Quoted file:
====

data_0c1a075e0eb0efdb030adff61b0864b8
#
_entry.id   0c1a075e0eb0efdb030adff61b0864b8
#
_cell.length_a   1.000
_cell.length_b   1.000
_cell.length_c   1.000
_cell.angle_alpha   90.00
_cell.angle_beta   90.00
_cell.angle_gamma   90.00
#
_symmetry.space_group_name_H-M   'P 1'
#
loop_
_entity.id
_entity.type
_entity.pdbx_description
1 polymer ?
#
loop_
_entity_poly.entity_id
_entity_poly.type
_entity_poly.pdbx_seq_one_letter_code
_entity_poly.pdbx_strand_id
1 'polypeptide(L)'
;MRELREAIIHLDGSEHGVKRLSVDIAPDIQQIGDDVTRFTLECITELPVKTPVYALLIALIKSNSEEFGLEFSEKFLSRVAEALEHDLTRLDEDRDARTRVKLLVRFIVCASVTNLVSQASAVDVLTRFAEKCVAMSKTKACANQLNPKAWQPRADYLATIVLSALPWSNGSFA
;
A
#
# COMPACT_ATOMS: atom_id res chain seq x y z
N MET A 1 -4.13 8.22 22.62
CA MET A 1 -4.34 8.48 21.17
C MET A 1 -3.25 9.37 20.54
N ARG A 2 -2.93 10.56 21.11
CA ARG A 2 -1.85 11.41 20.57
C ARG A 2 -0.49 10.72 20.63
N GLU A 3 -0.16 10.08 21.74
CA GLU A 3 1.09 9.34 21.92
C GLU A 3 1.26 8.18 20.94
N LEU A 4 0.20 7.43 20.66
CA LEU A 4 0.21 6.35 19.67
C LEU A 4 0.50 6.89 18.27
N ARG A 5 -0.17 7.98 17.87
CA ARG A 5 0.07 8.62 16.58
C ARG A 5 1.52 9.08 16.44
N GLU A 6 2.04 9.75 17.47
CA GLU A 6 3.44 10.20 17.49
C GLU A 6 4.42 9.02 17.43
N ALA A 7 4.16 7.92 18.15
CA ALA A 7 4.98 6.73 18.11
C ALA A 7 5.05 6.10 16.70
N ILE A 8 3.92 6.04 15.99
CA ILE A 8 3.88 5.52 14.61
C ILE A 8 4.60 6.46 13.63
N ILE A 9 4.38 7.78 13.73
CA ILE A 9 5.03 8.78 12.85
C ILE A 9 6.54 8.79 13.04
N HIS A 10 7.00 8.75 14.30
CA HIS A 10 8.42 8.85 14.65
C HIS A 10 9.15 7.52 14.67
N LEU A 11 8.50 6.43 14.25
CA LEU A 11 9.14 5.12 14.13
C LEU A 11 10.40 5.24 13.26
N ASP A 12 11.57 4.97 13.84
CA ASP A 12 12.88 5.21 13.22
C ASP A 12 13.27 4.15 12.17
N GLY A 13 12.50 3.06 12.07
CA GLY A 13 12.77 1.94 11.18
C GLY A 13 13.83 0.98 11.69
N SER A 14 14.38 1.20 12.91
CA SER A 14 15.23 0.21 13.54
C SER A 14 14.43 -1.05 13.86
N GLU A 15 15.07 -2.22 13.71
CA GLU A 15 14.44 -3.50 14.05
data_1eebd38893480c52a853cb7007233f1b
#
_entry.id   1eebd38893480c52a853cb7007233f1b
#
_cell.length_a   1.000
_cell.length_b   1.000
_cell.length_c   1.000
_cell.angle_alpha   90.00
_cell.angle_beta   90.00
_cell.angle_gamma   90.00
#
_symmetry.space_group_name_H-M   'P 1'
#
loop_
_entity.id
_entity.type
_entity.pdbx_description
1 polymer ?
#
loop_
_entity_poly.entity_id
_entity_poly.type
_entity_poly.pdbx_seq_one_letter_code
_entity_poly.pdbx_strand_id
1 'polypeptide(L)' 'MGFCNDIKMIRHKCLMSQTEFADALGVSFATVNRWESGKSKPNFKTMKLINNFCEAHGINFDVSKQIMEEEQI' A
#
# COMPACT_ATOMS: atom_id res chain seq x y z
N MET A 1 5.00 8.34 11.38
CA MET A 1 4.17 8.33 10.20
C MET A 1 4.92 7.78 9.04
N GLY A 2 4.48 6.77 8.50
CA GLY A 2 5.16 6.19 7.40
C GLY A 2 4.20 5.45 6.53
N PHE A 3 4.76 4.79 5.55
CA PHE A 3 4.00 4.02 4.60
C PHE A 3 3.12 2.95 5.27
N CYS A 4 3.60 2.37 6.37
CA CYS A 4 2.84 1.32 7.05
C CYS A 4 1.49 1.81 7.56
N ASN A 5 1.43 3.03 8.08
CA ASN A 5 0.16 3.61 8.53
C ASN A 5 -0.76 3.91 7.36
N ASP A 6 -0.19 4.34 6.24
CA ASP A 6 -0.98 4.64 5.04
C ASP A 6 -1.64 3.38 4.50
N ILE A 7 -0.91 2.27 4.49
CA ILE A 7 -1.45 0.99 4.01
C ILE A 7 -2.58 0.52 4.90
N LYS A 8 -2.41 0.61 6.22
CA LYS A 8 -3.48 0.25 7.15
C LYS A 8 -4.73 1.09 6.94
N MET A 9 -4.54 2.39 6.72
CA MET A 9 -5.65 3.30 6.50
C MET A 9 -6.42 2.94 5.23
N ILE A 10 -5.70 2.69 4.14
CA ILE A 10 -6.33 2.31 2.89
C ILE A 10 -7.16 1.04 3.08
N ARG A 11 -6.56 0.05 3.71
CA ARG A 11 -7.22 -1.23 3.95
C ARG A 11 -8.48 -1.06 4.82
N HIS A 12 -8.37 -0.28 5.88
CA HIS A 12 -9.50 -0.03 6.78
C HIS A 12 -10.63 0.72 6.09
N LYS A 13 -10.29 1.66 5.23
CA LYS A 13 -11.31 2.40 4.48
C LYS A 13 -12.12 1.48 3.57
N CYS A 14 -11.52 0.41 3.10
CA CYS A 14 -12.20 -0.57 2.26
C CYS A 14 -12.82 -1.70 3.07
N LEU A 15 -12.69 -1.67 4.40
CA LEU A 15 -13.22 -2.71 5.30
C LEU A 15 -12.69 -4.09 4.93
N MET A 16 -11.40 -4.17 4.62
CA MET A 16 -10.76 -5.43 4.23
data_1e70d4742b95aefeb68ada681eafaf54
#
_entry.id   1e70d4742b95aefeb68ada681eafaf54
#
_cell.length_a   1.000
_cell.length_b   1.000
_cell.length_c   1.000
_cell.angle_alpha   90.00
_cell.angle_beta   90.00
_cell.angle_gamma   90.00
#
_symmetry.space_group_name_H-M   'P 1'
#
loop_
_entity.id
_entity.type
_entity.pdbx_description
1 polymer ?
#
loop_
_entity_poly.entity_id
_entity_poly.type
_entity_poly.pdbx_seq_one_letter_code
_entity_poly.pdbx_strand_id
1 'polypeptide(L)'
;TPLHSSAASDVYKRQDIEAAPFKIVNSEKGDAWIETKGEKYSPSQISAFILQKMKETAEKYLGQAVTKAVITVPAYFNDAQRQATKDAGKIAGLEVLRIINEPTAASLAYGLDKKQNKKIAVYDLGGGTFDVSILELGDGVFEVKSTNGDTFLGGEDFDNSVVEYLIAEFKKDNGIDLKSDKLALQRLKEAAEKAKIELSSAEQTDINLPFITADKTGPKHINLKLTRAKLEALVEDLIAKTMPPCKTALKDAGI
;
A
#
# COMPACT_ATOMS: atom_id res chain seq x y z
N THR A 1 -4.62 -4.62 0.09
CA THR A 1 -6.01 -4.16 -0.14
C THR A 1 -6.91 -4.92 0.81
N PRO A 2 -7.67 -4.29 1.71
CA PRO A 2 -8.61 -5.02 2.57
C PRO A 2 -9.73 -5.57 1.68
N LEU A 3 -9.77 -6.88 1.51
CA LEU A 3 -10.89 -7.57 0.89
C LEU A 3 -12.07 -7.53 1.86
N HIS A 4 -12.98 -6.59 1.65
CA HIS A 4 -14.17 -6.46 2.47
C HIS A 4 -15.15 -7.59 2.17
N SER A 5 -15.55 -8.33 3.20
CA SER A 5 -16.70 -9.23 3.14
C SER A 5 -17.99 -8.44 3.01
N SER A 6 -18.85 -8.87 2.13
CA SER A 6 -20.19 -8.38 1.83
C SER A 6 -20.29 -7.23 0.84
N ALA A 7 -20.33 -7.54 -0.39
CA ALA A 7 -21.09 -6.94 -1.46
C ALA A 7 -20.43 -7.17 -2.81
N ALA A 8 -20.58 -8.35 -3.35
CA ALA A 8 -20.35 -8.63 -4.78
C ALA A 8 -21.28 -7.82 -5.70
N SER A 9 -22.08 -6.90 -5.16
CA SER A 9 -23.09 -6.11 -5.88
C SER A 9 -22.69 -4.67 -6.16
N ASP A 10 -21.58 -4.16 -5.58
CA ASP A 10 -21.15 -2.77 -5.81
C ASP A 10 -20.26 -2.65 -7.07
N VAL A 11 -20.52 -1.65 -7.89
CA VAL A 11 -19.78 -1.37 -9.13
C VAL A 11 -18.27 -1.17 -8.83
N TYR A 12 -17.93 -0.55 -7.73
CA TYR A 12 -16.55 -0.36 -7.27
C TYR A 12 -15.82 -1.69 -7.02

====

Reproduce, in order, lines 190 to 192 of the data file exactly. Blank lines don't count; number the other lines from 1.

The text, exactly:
C HIS A 4 -15.15 -7.59 2.17
N SER A 5 -15.55 -8.33 3.20
CA SER A 5 -16.70 -9.23 3.14